Again, this is an ‘all or nothing’ exemption – so if the cost of a gift exceeds £50, then the full value will be taxable for the employee under the usual ‘benefit in kind’ rules.
Unlike gifts to clients, gifts to your employees which contain food or alcohol (eg, a hamper or bottle of wine) do attract tax relief. VAT can also be reclaimed in full on the cost of gifts to employees.
While cash gifts will attract tax relief for your company, they are not tax-free for employees and must be taxed along with the employee’s other earnings via payroll.
Similarly, cash vouchers are tax deductible for your company but not tax-free for the employee and subject to PAYE and National Insurance – although a gift card for a specific retail store is acceptable.
End of year employee awards:
If you’ve had a successful year and would like to reward particular members of staff for their contribution during the year, there are a couple of tax-free ‘cash’ awards that you can give to staff.
‘Encouragement awards’ up to the value of £25 can be given to employees in recognition of extra special effort or good suggestions for the business.
At a higher level, ‘Financial Benefit’ awards of up to £5,000 (subject to certain limits) can be made to staff who have played an important role or made a suggestion that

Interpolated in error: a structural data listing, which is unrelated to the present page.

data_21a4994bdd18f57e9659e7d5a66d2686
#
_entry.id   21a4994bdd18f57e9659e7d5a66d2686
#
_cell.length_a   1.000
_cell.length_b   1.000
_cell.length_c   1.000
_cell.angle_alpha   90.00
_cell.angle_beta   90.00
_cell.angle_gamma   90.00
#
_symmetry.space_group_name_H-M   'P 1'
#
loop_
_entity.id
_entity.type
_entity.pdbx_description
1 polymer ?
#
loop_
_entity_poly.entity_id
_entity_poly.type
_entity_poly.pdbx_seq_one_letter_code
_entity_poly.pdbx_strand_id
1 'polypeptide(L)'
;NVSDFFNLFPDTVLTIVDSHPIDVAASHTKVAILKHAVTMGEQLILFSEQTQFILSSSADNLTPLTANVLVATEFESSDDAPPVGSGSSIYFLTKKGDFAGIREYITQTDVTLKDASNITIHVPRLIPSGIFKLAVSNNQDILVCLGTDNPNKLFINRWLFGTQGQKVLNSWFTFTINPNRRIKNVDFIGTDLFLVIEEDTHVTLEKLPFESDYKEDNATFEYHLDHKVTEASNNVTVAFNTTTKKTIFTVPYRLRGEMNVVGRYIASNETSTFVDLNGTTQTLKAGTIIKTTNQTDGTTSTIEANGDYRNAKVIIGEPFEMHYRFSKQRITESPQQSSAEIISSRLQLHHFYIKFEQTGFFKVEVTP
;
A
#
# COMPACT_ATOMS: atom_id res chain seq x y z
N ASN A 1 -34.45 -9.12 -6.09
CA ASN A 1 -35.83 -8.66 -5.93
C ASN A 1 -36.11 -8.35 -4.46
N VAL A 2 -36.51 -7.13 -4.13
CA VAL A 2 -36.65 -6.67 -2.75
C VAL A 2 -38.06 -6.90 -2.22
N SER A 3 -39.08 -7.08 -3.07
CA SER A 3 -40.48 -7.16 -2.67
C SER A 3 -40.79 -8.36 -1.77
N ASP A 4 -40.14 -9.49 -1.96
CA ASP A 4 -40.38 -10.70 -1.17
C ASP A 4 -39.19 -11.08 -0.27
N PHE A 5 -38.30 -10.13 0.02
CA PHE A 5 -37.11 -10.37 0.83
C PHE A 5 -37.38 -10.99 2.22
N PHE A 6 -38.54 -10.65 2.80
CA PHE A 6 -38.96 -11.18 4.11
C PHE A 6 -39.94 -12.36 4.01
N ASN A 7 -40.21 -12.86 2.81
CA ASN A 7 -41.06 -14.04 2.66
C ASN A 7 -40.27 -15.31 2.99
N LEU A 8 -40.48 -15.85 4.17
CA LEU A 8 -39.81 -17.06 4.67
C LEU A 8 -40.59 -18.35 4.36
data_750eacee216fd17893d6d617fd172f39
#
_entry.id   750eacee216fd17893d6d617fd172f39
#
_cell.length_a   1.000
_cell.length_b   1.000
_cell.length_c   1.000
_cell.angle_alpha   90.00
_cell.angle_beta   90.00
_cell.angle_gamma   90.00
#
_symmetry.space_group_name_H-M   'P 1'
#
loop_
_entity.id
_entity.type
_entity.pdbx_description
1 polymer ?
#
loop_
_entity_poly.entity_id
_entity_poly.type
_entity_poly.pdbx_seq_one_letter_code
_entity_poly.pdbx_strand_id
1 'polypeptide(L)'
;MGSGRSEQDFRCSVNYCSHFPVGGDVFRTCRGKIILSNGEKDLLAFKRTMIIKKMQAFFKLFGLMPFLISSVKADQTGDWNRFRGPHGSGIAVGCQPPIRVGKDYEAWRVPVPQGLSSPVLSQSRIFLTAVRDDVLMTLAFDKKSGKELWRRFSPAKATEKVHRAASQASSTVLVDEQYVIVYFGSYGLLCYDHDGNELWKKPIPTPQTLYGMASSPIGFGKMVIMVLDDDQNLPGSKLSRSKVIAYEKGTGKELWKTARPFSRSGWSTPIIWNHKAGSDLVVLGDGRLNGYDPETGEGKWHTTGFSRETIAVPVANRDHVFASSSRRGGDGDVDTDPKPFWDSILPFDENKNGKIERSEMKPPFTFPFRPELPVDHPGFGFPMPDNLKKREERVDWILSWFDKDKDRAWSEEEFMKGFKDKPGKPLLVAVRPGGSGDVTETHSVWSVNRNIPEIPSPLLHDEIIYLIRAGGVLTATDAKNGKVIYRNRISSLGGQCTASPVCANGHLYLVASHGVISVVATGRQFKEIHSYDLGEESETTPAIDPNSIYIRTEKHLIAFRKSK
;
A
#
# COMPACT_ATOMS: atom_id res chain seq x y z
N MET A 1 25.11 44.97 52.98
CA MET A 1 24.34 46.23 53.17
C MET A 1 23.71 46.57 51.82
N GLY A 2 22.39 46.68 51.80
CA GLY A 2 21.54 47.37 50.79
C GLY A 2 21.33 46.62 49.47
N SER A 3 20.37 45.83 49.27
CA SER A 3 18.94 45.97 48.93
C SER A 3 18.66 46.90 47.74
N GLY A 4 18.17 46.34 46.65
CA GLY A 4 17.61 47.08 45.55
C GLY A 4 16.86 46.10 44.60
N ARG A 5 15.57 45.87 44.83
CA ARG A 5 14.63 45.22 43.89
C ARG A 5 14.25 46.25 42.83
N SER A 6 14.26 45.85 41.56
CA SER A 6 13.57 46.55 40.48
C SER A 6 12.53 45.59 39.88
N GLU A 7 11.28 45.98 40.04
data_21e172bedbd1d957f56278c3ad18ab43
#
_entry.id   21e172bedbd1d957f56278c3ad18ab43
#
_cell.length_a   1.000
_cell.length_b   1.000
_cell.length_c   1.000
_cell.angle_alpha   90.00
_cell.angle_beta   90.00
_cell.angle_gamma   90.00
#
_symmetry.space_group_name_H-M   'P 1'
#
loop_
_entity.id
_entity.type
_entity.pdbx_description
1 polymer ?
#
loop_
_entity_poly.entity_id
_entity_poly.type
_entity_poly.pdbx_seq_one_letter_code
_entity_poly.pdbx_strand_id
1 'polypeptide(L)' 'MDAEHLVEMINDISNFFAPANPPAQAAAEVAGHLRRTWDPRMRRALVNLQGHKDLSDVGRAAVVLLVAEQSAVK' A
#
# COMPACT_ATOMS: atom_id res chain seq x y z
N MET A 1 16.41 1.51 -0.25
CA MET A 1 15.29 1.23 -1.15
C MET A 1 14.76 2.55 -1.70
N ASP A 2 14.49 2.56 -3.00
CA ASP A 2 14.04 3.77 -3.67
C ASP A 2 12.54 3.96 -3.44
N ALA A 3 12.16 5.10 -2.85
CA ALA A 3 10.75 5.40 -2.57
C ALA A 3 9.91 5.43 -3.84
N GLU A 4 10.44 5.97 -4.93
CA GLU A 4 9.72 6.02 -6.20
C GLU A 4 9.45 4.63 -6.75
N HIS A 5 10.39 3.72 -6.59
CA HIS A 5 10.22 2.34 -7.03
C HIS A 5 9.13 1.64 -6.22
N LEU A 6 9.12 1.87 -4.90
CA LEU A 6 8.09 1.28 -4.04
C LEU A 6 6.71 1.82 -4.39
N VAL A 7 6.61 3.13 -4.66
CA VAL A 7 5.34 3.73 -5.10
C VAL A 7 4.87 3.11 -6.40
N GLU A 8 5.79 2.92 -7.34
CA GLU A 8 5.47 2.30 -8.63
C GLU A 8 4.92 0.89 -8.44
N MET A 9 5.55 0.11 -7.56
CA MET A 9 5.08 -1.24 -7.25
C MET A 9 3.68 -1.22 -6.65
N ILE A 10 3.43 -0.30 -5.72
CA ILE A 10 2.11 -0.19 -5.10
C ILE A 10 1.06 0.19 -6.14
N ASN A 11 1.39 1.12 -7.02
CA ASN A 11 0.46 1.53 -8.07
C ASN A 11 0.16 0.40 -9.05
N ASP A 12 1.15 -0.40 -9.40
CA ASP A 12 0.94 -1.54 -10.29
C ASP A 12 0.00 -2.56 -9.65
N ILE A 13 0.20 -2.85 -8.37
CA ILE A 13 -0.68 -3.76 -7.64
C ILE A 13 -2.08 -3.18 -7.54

has saved or earned your company a lot
These staff suggestion schemes must be open to all employees and financial awards must only be made in the event of an employee going beyond the normal call of duty or making a business-improving suggestion that is not part of their daily job (eg, participation in a ‘new ideas’ meeting).
Entertaining clients and customers is generally not tax deductible but there are exceptions to the rule which may enable your company to claim the cost against your tax bill.
One such exception is that, if by taking a particular person out, they add value or provide a benefit to your company – possibly in the form of important advice or research that will help your business – with no reward for themselves other than a free meal, then this cost is tax deductible.
“These are the most common exemptions available to NI businesses this Christmas,” said Gary, “but there are plenty of other ways in which companies can maximise tax efficiency at Christmas and throughout the year – from both a company and employee point of view.
“As always, we would advise companies to keep very accurate records of costs and event attendees (where relevant) to support their tax relief claims in case HMRC ever requires more information on what costs have been claimed.
As long as the company can demonstrate that the event, gift or award meets the relevant criteria for tax relief, there are definitely savings to be made,” he concluded.
n For more information on any of the above tax efficiency tips and on the digital accountancy services that Exchange Accountants provide call 028 9263 4135, visit www.exchangeaccountants.com or send an email to firstname.lastname@example.org